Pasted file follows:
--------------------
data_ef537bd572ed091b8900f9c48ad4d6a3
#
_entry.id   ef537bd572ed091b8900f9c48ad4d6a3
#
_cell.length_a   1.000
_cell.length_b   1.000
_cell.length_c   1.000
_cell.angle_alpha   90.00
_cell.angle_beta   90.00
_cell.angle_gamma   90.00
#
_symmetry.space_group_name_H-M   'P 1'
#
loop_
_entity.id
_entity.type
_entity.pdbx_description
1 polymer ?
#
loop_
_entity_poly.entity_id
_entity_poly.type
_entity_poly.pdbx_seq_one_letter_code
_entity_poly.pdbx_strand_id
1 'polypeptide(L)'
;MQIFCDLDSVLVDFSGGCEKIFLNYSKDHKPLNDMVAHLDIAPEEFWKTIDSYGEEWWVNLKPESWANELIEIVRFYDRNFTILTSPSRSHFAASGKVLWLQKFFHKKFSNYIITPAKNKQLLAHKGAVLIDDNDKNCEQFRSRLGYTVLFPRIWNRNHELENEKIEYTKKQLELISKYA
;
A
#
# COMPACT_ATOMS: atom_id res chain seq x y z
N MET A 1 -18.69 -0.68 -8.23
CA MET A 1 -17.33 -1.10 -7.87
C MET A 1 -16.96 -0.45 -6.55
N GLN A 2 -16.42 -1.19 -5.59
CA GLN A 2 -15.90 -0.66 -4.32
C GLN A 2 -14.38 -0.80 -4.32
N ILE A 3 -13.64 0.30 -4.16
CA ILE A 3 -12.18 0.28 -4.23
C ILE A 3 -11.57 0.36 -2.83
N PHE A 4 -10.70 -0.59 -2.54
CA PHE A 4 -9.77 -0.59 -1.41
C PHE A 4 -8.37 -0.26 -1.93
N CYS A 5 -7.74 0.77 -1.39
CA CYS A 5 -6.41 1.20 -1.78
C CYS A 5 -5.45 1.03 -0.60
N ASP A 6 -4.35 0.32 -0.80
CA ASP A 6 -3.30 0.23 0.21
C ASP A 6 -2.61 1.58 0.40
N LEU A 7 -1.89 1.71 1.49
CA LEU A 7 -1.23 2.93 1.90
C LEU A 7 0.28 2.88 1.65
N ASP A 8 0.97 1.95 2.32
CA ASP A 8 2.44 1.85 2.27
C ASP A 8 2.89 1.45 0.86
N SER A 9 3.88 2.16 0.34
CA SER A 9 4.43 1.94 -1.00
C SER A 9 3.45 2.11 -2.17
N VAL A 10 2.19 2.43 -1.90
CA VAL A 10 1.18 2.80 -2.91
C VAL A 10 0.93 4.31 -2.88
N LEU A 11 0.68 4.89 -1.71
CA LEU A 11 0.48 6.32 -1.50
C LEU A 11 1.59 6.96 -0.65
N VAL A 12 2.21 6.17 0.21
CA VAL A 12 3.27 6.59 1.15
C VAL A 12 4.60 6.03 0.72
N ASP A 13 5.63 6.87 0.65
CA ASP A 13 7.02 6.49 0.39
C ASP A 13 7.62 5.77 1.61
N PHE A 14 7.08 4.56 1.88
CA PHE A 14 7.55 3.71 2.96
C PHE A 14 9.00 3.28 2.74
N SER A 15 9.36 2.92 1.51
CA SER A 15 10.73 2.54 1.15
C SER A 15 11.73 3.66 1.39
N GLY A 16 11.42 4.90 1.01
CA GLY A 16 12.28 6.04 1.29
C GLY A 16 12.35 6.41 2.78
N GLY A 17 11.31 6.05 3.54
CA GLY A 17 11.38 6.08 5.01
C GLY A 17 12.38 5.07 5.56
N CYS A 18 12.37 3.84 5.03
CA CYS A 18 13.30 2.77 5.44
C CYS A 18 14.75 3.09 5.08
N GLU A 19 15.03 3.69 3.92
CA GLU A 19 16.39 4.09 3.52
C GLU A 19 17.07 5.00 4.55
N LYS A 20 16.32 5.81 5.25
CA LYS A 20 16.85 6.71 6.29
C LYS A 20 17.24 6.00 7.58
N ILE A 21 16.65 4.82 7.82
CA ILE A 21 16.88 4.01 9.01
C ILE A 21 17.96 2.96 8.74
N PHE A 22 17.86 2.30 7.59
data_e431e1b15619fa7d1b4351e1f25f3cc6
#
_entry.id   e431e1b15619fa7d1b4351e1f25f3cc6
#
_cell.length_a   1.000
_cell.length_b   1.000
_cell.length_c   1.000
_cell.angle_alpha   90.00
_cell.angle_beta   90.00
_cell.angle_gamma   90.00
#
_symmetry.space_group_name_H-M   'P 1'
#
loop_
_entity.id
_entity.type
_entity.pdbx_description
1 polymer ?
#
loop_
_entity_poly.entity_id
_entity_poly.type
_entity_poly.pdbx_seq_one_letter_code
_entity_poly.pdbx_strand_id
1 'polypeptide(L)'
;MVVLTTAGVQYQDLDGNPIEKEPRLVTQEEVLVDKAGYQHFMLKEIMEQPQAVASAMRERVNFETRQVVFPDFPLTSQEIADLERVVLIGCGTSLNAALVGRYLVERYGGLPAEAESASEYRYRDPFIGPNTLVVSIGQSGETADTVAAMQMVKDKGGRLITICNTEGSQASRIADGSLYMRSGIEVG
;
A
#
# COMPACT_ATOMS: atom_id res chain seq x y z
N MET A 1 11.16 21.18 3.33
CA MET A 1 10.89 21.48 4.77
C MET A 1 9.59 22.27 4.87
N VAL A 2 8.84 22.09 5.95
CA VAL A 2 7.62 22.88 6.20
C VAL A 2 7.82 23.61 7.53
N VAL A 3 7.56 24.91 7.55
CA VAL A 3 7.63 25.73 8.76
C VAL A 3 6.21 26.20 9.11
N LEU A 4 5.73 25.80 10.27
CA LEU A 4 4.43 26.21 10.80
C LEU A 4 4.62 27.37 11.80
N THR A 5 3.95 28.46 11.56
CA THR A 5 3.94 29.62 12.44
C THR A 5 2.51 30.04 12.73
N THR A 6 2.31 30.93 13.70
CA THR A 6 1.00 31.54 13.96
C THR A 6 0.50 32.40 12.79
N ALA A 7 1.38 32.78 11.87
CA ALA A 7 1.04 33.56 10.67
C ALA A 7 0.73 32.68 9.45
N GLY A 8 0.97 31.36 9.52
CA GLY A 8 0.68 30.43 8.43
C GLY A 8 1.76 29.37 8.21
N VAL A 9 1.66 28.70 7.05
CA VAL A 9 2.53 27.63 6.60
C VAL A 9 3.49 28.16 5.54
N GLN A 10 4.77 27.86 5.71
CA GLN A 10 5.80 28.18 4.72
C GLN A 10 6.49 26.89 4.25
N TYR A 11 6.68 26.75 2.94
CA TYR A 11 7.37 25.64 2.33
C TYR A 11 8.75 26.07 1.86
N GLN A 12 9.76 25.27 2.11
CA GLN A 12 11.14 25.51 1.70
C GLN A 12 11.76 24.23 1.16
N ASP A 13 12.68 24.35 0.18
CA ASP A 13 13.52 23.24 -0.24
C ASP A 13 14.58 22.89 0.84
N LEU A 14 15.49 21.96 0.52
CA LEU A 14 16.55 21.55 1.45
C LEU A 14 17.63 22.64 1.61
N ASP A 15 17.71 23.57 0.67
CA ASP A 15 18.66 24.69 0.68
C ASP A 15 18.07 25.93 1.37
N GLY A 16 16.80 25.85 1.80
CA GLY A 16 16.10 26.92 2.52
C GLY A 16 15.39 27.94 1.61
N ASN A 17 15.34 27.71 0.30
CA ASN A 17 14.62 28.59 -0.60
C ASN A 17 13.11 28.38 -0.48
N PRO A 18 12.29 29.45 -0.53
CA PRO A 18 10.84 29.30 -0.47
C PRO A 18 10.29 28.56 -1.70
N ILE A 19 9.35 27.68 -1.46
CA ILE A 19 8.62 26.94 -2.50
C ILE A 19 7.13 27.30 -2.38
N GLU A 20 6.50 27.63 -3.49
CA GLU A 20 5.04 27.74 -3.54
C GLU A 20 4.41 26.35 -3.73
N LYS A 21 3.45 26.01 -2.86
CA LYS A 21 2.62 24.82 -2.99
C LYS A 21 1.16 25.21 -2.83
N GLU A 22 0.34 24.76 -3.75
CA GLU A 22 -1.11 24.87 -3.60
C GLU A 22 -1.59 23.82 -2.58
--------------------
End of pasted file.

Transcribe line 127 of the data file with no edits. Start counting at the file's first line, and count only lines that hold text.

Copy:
C MET A 1 9.59 22.27 4.87